Pill testing could be expanded beyond festival-goers in the ACT and offered every Friday and Saturday night in Civic, ACT Greens leader Shane Rattenbury has proposed.
It comes as drug testing advocate Matt Noffs slammed the National Capital Authority's decision not to allow pill testing to take place on Commonwealth land for music festival Spilt Milk, saying the NCA was a hurdle it could work around.
STA-Safe (Safety, Testing and Advisory Service at Festivals and Events) consortium member and drug law reform advocate Mr Noffs said drug checking would go ahead for the festival, it was just a matter of where it would be held.
He said negotiations were under way between the ACT government and advocates to have it located outside the venue, and off Commonwealth land.
"No sites have been determined yet, but discussions are moving in the right direction. Both the consortium and ACT Health want this resolved," Mr Noffs said.
"Both sides are happy with the progress to find a solution, and if that means going around the National Capital Authority, we'll do that.
"The NCA should stick to worrying about issues like parking and leave issues about health to people who know what they're talking about."
Despite the setbacks, Mr Noffs said the measure would eventually take place.
"We're not too concerned about the NCA, we've faced hurdles before when it comes to pill testing," he said.
"We've been denied for two Spilt Milks now, but we'll keep going, we're used to it."
The Spilt Milk festival was set to be the first legal pill-testing trial in Australia in 2016 but the promoters pulled out due to approval issues. The STA-Safe consortium ran the Australian first pill-testing trial at Canberra's Groovin the Moo festival at the University of Canberra instead.
Mr Rattenbury said there was scope for holding pill testing off site at Spilt Milk 2018, but it would be more effective if it was inside the festival grounds.
"People have canvassed the idea of doing it off-site, but I have not seen the specific proposal," he said.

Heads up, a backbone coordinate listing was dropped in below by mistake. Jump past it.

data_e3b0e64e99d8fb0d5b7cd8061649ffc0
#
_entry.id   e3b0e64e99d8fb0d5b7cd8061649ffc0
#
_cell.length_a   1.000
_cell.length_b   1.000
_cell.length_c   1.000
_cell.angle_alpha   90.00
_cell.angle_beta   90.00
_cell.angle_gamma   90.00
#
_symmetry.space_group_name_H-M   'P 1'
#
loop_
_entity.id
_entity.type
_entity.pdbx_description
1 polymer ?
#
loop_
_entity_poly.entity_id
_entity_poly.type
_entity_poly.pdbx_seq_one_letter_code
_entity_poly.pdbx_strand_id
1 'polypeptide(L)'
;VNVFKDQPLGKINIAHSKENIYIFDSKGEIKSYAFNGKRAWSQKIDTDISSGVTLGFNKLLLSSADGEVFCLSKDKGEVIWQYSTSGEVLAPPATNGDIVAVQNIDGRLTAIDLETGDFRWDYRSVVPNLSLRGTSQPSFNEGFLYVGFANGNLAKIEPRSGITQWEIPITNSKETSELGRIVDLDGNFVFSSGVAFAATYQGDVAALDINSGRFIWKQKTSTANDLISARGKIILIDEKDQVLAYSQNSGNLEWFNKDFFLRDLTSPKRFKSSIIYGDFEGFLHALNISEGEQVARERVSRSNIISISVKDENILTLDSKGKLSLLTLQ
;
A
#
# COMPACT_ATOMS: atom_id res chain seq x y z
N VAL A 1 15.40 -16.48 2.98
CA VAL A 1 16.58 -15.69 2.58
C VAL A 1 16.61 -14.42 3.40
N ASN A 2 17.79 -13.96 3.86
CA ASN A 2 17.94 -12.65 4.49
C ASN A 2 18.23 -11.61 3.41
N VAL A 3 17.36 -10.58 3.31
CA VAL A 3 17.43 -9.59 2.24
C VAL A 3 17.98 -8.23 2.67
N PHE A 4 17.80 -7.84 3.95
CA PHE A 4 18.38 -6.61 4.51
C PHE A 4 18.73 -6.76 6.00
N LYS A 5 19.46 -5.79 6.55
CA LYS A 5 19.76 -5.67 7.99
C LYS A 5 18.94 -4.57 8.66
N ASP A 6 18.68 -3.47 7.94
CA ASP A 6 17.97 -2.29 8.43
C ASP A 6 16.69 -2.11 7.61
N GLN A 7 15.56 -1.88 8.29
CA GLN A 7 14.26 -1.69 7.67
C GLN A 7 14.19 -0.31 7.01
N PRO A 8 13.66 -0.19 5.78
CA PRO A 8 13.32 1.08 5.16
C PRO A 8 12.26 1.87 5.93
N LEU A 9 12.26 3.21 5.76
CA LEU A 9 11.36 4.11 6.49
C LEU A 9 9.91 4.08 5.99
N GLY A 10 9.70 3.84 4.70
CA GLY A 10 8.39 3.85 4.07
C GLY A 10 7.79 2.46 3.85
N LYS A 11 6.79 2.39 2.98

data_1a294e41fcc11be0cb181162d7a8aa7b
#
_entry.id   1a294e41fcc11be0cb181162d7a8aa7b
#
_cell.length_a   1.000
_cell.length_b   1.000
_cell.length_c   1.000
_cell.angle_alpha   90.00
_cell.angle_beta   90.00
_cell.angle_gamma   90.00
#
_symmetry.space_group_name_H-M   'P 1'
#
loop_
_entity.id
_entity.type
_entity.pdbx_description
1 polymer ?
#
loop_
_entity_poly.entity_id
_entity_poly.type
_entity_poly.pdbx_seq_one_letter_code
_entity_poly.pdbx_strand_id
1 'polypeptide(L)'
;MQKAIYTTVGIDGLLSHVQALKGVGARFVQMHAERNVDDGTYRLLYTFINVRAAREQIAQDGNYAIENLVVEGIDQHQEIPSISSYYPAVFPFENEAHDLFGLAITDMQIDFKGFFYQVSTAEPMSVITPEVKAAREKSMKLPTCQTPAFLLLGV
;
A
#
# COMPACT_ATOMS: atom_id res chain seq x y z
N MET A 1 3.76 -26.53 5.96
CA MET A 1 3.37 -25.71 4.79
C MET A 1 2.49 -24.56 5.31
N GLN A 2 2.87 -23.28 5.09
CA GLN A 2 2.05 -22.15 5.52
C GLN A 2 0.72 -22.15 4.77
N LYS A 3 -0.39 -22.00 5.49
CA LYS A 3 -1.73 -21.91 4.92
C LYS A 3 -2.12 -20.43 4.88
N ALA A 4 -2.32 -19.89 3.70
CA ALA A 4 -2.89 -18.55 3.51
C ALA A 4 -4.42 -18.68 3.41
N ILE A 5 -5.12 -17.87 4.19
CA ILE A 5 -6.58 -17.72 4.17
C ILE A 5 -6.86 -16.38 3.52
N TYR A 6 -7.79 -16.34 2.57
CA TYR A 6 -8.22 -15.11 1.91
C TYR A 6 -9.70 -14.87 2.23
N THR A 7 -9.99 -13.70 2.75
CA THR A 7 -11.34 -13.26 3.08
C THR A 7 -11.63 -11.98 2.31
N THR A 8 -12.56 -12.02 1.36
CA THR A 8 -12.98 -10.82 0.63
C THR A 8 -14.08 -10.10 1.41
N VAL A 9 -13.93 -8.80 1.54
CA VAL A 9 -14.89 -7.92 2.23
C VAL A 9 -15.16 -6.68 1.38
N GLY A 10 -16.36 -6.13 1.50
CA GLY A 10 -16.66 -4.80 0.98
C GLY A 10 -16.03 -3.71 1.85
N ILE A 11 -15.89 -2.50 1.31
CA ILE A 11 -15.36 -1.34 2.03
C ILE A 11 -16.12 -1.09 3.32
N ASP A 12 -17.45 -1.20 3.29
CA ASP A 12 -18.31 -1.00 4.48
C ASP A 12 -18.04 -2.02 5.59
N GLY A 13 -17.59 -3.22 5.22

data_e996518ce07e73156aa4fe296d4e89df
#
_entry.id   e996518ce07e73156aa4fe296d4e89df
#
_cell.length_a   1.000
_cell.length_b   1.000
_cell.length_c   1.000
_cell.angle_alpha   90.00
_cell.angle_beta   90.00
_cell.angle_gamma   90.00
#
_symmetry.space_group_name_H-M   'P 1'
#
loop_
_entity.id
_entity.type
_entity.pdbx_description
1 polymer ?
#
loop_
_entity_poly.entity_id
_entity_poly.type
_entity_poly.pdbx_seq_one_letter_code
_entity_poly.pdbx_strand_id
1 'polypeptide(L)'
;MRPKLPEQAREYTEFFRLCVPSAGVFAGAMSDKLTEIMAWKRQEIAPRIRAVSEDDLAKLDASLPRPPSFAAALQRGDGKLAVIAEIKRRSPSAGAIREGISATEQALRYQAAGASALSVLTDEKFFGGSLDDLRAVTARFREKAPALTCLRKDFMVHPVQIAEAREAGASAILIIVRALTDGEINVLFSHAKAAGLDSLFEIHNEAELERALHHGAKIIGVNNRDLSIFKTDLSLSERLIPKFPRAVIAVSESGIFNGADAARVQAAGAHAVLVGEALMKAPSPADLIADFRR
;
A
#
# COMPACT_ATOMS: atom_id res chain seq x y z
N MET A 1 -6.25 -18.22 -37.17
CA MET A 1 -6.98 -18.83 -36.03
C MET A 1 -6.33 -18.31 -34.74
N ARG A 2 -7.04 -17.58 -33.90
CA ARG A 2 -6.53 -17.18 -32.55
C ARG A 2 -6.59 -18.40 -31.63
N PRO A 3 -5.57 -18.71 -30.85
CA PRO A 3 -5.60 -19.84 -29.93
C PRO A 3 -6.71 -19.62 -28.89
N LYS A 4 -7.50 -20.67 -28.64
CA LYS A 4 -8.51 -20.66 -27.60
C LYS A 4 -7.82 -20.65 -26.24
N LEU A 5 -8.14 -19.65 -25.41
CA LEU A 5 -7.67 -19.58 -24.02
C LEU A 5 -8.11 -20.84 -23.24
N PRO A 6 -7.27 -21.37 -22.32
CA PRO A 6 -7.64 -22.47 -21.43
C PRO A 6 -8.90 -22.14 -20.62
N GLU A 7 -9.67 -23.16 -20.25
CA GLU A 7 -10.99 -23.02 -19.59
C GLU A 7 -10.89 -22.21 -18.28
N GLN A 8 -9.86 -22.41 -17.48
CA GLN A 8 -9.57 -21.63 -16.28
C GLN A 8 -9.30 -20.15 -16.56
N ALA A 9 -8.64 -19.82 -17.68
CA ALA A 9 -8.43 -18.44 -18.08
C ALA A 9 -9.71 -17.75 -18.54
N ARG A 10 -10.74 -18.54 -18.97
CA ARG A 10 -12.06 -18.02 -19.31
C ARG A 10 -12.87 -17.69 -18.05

Mr Rattenbury said a possible next step in the availability of pill testing could be making the service available every weekend to party-goers in a central Canberra location.
"The ACT only has two big festivals a year, but people are taking party drugs every weekend in Canberra," Mr Rattenbury said.
"If you want to maximise harm minimisation, you would take the approach to make it more available to people more of the time."
Mr Rattenbury said locations such as the Civic bus interchange could be used for such a service, or in places around the city that had the greatest concentration of potential clients.
The idea for expanded pill testing came after a visit to the Netherlands, where the Greens leader saw the initiative take place in various health clinics before a weekend.
"They used to do it at festivals but now they offer in clinics on certain days of the week," Mr Rattenbury said.
"The testers weren't condoning drug taking, they were highlighting the risks of it, and they had challenging conversations with the clients as to why they were taking the drugs, so it was a whole-of-health response."
The debate surrounding pill testing at music festivals has been reinvigorated after two drug-related deaths at the Defqon.1 festival in Sydney.
Within days of the incident, NSW Premier Gladys Berejiklian announced an expert panel on how to make festivals safer but would not examine pill testing, a decision Mr Noffs has criticised.
"If the premier refuses the science of pill testing and dismisses it out of hand, then NSW is doomed," Mr Noffs said.
"If government leaders aren't strategic about pill testing now, it will be too late."
At an address at the National Press Club earlier this week alongside former Australian Federal Police commissioner Mick Palmer, Mr Noffs called for a roll-out of pill testing across the country.
The pair also launched a national campaign called Take Control, aimed at harm-reduction measures and ending criminal convictions for minor drug possession charges.
While the ACT has led the way for pill-testing trials at music festivals, Mr Noffs hoped other states and territories would follow suit.
"We're looking to the Northern Territory and possibly Western Australia and starting to work with them," he said.
"States like Queensland and Victoria don't want to be the last cabs off the rank when it comes to pill testing."
Following on from the success at Groovin the Moo in Canberra earlier his year, Mr Noffs said he had no doubt it would return for the 2019 festival.
"There have been lots of lessons learnt this year, and every year after that, and every festival we hold in the ACT will be safer because of it," he said.